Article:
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Old 23rd May 2020, 21:47
  #23 (permalink)  
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Originally Posted by djpil View Post
Perhaps Francis Donaldson could fill in the history and perhaps explain why the AC mangles the text of the rule instead of changing the rule…
…The Aviat Husky series is one that I am very familiar with. The current model A-1C has W/S of 12 so 33 √ W/S = 114 kts but Vc used in design and Vno is 103 kts…
…I like the bit in AC 21-19A about "For airplanes where VA>VS√n, the pilot would have to check the maneuver; otherwise the airplane would exceed the limit load factor."... Perhaps the subject of another thread.
Indeed as you say the VLA also provides the updated guidance on Vc. Adding the context.

You are not constrained to use these minimum values. Indeed, if your aircraft has high performance in terms of a high cruising speed, the value of Vc would be much greater than the minimum. Additionally:

It is recommended that Vc should not be less the 0.9 Vh
Forgive me if I am stating the obvious but as I understand it updating a rule is slow, onerous and expensive in comparison to issuing letters of interpretation https://www.faa.gov/about/office_org...terpretations/ or updating ACs. (NPRM, comments, replies to comments etc.) Here is a good example. The wording of Part 43 Appendix A and AC43-12A that conflict with the FAR 1.1 definition of preventative maintenance have still not been updated 11 years (ATOW) after the Coleal Inerpretation from 2009.

43 Appendix A: On the list of 32 preventive maintenance items.
(c) Preventive maintenance. Preventive maintenance is limited to the following work, provided it does not involve complex assembly operations:
AC43-12A:
If a task or maintenance function does not appear in the list, it is not preventive maintenance.
Coleal Interpretation: (David Coleal from Lear asking if crews are allowed to check the ~200psi tire pressures on a Lear 60 required daily under an Airworthiness Limitation)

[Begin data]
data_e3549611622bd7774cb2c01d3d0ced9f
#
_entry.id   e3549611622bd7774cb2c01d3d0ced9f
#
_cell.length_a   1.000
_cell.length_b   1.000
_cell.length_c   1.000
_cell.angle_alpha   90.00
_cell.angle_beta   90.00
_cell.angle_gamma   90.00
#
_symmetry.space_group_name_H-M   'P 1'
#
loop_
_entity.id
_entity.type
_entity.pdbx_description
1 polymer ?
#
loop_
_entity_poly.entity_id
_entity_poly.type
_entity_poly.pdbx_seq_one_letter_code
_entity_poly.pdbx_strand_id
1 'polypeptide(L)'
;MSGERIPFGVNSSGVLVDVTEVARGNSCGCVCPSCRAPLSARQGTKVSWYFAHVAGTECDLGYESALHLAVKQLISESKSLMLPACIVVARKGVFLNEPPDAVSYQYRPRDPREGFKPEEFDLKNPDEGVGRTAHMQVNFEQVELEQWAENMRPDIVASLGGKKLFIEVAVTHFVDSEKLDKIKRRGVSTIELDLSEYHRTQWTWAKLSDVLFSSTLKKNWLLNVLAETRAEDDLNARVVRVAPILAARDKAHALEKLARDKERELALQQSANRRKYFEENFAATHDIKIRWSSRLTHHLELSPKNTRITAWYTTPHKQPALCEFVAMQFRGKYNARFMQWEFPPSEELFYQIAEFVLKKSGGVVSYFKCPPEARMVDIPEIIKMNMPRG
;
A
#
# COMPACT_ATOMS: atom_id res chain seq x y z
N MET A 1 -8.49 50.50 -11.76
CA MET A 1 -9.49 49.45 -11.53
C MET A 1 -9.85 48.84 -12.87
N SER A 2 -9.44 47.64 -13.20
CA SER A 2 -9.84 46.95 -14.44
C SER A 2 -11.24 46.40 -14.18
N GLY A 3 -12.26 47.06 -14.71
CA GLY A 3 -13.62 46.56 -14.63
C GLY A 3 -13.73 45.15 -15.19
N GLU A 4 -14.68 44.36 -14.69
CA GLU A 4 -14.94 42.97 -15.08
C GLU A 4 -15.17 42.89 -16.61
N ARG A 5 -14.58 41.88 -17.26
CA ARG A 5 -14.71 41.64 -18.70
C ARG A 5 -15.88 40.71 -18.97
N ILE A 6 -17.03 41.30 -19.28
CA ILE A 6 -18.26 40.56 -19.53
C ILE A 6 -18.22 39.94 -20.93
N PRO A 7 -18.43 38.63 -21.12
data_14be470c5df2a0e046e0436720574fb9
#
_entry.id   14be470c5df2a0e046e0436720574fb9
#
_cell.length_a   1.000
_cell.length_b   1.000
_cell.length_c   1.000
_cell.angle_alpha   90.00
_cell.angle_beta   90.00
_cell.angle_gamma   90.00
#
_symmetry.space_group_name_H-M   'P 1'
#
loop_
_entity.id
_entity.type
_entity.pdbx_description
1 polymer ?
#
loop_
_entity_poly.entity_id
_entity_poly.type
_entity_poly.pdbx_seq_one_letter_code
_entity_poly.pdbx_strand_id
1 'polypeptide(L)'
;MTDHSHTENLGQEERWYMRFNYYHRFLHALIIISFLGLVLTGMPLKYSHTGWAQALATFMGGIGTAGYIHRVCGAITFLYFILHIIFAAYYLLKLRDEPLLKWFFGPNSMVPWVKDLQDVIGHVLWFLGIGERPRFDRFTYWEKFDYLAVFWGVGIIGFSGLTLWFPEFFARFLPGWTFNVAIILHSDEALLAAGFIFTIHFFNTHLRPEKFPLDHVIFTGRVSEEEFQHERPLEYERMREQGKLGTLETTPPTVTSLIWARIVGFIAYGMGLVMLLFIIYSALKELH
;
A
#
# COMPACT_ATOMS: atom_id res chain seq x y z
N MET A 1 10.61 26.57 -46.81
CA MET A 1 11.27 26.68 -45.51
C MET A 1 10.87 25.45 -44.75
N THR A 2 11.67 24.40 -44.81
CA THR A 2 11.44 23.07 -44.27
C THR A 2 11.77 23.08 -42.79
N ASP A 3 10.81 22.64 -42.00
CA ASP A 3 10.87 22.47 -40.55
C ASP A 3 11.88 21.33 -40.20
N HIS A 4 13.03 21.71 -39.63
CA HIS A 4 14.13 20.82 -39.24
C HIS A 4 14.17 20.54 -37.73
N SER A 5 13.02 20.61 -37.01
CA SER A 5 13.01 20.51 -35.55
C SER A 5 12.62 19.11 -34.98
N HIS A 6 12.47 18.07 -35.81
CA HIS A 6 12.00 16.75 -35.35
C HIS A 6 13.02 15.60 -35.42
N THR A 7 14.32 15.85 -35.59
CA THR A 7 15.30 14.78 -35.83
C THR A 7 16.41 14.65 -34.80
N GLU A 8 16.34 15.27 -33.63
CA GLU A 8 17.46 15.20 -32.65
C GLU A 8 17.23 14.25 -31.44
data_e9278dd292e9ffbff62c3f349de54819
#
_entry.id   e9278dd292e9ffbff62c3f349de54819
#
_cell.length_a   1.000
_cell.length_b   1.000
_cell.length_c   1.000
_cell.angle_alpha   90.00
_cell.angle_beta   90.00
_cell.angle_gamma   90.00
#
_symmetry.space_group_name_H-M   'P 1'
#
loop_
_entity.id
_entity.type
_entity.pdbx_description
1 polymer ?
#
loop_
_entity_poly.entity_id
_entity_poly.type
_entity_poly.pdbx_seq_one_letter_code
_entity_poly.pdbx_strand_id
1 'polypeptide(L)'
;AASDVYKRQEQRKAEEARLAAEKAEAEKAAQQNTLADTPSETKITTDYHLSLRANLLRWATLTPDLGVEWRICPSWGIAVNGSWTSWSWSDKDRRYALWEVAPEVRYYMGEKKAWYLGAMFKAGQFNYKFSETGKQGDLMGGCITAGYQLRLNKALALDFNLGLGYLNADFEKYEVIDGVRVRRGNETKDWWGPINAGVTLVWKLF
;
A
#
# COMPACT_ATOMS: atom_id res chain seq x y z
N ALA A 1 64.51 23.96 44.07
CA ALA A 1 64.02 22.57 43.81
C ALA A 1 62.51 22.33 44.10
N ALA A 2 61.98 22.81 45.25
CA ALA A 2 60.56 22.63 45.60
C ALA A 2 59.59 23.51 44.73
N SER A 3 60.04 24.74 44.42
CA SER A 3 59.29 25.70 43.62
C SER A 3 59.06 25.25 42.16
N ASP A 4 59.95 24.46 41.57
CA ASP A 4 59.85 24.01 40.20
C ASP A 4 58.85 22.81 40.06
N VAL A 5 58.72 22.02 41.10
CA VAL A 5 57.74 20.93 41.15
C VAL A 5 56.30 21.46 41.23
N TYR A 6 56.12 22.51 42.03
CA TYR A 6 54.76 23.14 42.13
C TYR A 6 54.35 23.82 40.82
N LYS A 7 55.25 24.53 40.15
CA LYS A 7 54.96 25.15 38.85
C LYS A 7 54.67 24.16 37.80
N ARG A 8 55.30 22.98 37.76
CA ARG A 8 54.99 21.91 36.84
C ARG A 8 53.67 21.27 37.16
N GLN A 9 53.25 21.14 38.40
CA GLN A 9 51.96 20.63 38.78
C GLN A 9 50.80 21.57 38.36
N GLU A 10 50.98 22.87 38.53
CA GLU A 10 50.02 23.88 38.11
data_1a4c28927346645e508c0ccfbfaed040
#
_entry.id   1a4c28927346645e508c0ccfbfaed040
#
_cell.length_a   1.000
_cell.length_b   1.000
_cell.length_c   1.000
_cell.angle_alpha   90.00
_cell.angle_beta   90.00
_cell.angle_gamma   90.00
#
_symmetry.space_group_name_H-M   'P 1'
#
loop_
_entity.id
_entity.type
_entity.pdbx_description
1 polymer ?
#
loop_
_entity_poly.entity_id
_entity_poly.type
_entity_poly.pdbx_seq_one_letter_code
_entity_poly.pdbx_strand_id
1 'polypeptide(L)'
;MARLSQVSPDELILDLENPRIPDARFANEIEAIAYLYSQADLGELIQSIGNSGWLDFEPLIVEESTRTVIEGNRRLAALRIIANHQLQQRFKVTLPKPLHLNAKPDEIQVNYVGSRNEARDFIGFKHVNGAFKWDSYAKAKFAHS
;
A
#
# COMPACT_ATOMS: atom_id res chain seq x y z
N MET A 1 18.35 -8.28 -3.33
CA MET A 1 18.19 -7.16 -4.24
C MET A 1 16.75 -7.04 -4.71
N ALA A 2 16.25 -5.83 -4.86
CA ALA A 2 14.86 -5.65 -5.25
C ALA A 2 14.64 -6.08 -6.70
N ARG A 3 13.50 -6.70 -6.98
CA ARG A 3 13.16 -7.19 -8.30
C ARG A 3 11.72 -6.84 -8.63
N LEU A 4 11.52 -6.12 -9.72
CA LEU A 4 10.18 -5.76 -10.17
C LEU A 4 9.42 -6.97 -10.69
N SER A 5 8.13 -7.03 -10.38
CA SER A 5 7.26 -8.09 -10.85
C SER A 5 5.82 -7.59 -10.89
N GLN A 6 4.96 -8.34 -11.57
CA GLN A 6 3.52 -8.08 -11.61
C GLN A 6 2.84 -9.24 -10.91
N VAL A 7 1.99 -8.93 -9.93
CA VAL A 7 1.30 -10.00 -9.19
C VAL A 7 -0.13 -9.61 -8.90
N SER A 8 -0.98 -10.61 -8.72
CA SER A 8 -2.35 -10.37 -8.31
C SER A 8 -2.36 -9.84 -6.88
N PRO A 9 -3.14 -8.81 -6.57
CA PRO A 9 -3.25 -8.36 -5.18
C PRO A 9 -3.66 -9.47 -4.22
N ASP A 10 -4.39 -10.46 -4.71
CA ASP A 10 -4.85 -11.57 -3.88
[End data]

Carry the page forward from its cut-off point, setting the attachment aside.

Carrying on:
https://www.faa.gov/about/office_org/headquarters_offices/agc/practice_areas/regulations/interpretations/data/interps/2009/Coleal%20-%20(2009)%20Legal%20Interpretation.pd

Yes, crews can check the tire pressure under Part 91
AND
Even though the introductory text of subparagraph (c) states that "preventive maintenance is limited to the following work....", in view of the broader definition of preventive maintenance in section1.1, we believe that such limitation is not controlling.
AND
we also believe that the… sentence in Advisory Circular 43-12A, Preventive Maintenance … is overly restrictive
AND
the lists are better viewed as examples of the tasks in each category-they cannot be considered all-inclusive
AND
There are, no doubt, many "simple or minor preservation operations [tasks]" and many" replacement of small standard parts not involving complex assembly operations" performed daily, especially on small general aviation aircraft, that the agency would consider to be preventive maintenance, though they are not included in the 32 listed items. It is our understanding that Flight Standards' Aircraft Maintenance Division is planning to clarify this issue in a future revision to the AC.
So owners/operators have more scope to undertake work of comparable ease, complexity and risk as those on the list and make log book entries in accordance with CFR 43.9 with the date, the description of the work performed and signed with their pilot’s certificate number. So long, of course, as they follow the acceptable methods, techniques and practices out lined in CFR 43.13 eg. they have the relevant AMM, IPC, SB’s and tools at hand and the work is performed to a standard at least equal to its original or properly altered condition (with regard to aerodynamic function, structural strength, resistance to vibration and deterioration, and other qualities affecting airworthiness) and ‘should’ (though not required for pilots even though it is required under Part 66 for mechanics) have been supervised for the first time that they perform the task.

Yet the regs and the AC still say they cannot to this day.



Thanks for the Husky

You are totally on the right track with Va. Yes probably for another thread. It may well have already been flogged here due to the AA587 accident.

I sure would love to talk to a Piper engineer to understand which structure they believe would not be able to withstand loads at proper Vc min for its wing loading.